Ditching F-35 could hurt air force: MacKay
CTV.ca News Staff
Published Thursday, January 27, 2011 9:29PM EST
Ottawa must carry out its proposed multibillion dollar purchase of American-made F-35 fighter jets or it could risk causing problems in Canadian air force down the road, the defence minister says.
Peter MacKay, speaking at a press conference in Ottawa alongside U.S. Secretary of Defense Robert Gates, reiterated that buying 65 of the fifth-generation jets will help the Canadian military deal with "unforeseen threats" in future.
But scrapping the $16 billion purchase could cause an "operation gap" when the military's current fleet of fighter jets are retired later this decade, if an adequate replacement can't be found in time.
The development of the F-35 has drawn controversy both in Canada and in the United States. The Pentagon, which is the largest purchaser of the new jets, has aired concerns over rising costs and other production problems.
In Ottawa, Gates defend the program, describing Washington's "strong commitment" to the F-35 development program.
Gates did acknowledge there have been "some recent adjustments to the program," but said he was confident "that the F-35 will be the backbone of our tactical air force for years to come -- and I'm pleased that the Canadian military will make it theirs as well."
Ten countries are participating in the F-35 development program, under which more than 3,000 of the jets are expected to be built. Gates said the U.S. expects to buy between 1,300 and 1,400 of those.
Canada's participation also means domestic firms will have a chance to bid on contracts to help build the entire fleet, not just the 65 aircraft under consideration by Ottawa.
When he was asked about criticism of the F-35 by opposition parties, Gates said he did not want to comment on Canada's domestic affairs.
"I would just say that my hope is that for all of our sakes that all of our partners continue to move forward with us on this program," Gates said.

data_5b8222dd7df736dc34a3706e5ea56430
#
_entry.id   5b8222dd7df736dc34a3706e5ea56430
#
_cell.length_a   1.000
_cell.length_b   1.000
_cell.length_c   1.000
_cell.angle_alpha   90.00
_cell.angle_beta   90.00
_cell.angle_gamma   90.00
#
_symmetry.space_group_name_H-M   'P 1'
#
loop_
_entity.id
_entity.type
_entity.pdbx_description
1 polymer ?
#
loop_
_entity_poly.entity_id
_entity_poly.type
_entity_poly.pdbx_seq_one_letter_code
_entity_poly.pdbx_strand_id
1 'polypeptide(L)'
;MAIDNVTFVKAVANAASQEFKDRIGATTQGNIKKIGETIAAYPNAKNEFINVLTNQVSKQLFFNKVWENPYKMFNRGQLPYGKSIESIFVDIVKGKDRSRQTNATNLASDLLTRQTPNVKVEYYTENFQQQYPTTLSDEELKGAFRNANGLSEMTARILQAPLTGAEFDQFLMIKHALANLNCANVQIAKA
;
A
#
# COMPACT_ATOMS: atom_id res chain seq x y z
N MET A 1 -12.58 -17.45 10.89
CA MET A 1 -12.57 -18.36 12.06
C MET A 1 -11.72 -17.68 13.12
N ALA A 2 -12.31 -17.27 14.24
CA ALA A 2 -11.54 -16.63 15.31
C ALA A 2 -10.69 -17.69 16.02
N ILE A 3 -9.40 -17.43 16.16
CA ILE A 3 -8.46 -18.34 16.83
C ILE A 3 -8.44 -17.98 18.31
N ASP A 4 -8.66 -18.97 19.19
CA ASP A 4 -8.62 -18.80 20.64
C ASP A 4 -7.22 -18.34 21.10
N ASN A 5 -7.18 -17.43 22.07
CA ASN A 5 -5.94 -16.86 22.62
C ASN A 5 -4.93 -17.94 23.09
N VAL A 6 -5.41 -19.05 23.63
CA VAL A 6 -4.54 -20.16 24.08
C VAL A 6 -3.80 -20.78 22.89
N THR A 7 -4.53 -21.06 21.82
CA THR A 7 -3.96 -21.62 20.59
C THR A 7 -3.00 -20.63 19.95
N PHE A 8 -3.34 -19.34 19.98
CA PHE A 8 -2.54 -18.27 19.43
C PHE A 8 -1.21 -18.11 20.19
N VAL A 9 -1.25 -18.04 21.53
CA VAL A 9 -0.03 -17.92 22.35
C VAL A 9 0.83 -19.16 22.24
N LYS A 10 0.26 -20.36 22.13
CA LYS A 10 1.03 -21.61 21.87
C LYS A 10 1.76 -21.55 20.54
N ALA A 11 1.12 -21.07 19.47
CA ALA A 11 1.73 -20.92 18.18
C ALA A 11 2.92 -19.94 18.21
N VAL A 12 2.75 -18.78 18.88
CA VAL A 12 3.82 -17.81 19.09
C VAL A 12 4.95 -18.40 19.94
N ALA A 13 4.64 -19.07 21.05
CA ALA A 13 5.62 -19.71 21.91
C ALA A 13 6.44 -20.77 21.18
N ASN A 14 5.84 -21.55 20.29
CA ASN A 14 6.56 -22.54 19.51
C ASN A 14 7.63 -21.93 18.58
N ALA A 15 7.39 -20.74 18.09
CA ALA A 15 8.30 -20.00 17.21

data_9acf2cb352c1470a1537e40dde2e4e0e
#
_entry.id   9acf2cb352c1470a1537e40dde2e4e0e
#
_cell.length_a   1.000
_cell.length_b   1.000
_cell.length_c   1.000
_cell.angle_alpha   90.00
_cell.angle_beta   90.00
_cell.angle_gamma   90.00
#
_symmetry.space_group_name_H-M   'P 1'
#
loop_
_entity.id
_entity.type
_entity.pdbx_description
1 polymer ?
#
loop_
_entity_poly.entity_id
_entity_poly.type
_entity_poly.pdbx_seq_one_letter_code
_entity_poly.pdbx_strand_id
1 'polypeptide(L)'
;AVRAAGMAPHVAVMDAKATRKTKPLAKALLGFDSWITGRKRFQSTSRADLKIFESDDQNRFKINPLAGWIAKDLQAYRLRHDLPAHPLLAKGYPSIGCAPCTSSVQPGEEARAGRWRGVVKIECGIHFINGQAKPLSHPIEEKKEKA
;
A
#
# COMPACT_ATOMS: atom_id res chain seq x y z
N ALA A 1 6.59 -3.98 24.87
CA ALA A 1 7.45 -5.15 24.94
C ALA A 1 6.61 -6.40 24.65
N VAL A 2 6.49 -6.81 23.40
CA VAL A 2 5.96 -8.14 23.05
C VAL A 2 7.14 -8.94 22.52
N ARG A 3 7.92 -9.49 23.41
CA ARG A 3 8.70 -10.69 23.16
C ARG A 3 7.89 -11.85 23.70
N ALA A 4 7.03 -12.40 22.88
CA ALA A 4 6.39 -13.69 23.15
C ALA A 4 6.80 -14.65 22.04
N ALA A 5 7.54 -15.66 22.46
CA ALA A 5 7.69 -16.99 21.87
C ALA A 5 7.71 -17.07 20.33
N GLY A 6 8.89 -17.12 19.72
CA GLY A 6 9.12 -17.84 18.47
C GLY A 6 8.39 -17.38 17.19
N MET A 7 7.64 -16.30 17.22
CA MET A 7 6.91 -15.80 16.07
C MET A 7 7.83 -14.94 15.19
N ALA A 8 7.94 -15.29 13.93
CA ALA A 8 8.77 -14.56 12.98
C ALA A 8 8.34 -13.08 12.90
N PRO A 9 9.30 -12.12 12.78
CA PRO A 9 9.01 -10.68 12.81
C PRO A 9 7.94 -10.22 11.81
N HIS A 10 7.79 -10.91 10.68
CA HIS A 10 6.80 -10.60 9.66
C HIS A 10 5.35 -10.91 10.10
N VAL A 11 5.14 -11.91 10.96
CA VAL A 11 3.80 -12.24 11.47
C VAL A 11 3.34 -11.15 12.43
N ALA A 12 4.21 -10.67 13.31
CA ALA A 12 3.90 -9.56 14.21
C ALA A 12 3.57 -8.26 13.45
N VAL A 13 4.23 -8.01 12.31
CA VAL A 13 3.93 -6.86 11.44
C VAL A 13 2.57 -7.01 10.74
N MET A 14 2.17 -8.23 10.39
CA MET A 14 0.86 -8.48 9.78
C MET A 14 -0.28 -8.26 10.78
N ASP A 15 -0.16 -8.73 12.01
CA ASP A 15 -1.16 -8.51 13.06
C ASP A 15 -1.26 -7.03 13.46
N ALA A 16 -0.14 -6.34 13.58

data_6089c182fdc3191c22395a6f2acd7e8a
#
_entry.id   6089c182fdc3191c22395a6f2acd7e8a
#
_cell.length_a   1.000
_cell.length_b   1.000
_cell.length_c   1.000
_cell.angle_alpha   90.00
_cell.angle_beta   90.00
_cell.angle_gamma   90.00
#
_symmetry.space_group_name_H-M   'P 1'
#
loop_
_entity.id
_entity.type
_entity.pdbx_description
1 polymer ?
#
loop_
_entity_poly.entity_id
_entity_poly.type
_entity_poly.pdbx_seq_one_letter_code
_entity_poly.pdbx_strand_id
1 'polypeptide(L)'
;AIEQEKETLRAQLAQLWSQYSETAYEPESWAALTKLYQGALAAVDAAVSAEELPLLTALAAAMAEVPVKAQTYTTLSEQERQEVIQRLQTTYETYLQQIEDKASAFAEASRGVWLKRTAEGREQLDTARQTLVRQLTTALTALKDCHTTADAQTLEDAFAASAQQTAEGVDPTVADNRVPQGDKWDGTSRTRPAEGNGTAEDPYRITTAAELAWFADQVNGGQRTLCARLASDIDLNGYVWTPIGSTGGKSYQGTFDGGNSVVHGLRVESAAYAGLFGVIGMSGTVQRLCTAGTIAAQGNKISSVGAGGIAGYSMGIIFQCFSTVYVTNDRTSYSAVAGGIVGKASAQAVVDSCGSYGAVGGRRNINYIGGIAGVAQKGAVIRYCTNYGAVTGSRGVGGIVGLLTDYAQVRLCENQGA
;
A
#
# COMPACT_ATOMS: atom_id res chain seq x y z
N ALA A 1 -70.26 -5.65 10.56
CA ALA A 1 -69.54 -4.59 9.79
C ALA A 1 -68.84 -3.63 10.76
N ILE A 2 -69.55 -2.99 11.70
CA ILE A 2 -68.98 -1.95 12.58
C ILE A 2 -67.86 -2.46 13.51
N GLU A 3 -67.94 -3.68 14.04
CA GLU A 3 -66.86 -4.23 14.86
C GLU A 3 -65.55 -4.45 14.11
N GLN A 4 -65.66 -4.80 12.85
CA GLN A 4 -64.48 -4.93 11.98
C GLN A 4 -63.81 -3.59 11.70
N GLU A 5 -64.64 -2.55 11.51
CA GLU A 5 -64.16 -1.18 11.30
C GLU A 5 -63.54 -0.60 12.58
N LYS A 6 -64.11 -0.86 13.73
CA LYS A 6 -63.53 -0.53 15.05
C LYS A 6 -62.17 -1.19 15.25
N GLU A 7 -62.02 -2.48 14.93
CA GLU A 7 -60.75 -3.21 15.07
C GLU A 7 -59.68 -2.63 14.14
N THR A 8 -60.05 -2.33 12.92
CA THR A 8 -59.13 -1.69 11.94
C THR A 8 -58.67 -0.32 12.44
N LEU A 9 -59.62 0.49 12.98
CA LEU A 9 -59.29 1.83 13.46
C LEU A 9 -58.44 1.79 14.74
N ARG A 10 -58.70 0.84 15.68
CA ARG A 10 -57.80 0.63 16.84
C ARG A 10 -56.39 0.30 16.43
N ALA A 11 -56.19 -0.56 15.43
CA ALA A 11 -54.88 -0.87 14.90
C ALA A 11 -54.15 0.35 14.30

He also lauded the federal government's move to buy the F-35 because it would help cooperation at NORAD, the joint military entity responsible for defending North American air space.
After the meeting, Liberal Leader Michael Ignatieff renewed his party's concerns about the sole-source procurement for the planes, and the high cost during a time of fiscal austerity.
Gates "knows full well the problems with the F-35. This thing is late, it's over-budget," Ignatieff told reporters at an event in Montreal.
"What we're saying is we need to get a competitive bid here," he added. "We need to ask questions about whether this is the plane we need."
The F-35, which is being built by American defense firm Lockheed Martin, is known as a "fifth generation" fighter jet partly because it features stealth capabilities. The U.S. has the only stealth fighter currently in service, the F-22 Raptor.
On CTV's Power Play, Liberal Deputy Leader Ralph Goodale questioned whether Canada will need such advanced capabilities because, he said, the government's long-term military interests haven't been clearly articulated.
"Part of the problem is the government, has never -- and they didn't today -- they've never specified exactly the foreign affairs and defence mission for which this particular aircraft is uniquely suited," Goodale said.
"They don't define the mission and they won't expose it to competition so that we can get best value for money for Canadian taxpayers and for the Canadian military."
MacKay and Gates said the discussed a range of issues including the Arctic, narcotics and human trafficking.
Gates praised Ottawa's work in Afghanistan, noting that Canada has suffered more casualties per capita there than any other NATO country. He also described training Afghan security forces as "the pillar of our strategy and key to our ultimate success."
MacKay repeated that Canada's training mission will focus on the area around Kabul, far from the volatile south where Canadian troops have been fighting for years.
He said that 950 trainers will head to the Kabul area after Canada's combat mission ends this summer. They will work "behind the wire," or away from combat.
Military officials are hunting for locations in the Kabul area to base the new mission, MacKay said.
With files from The Associated Press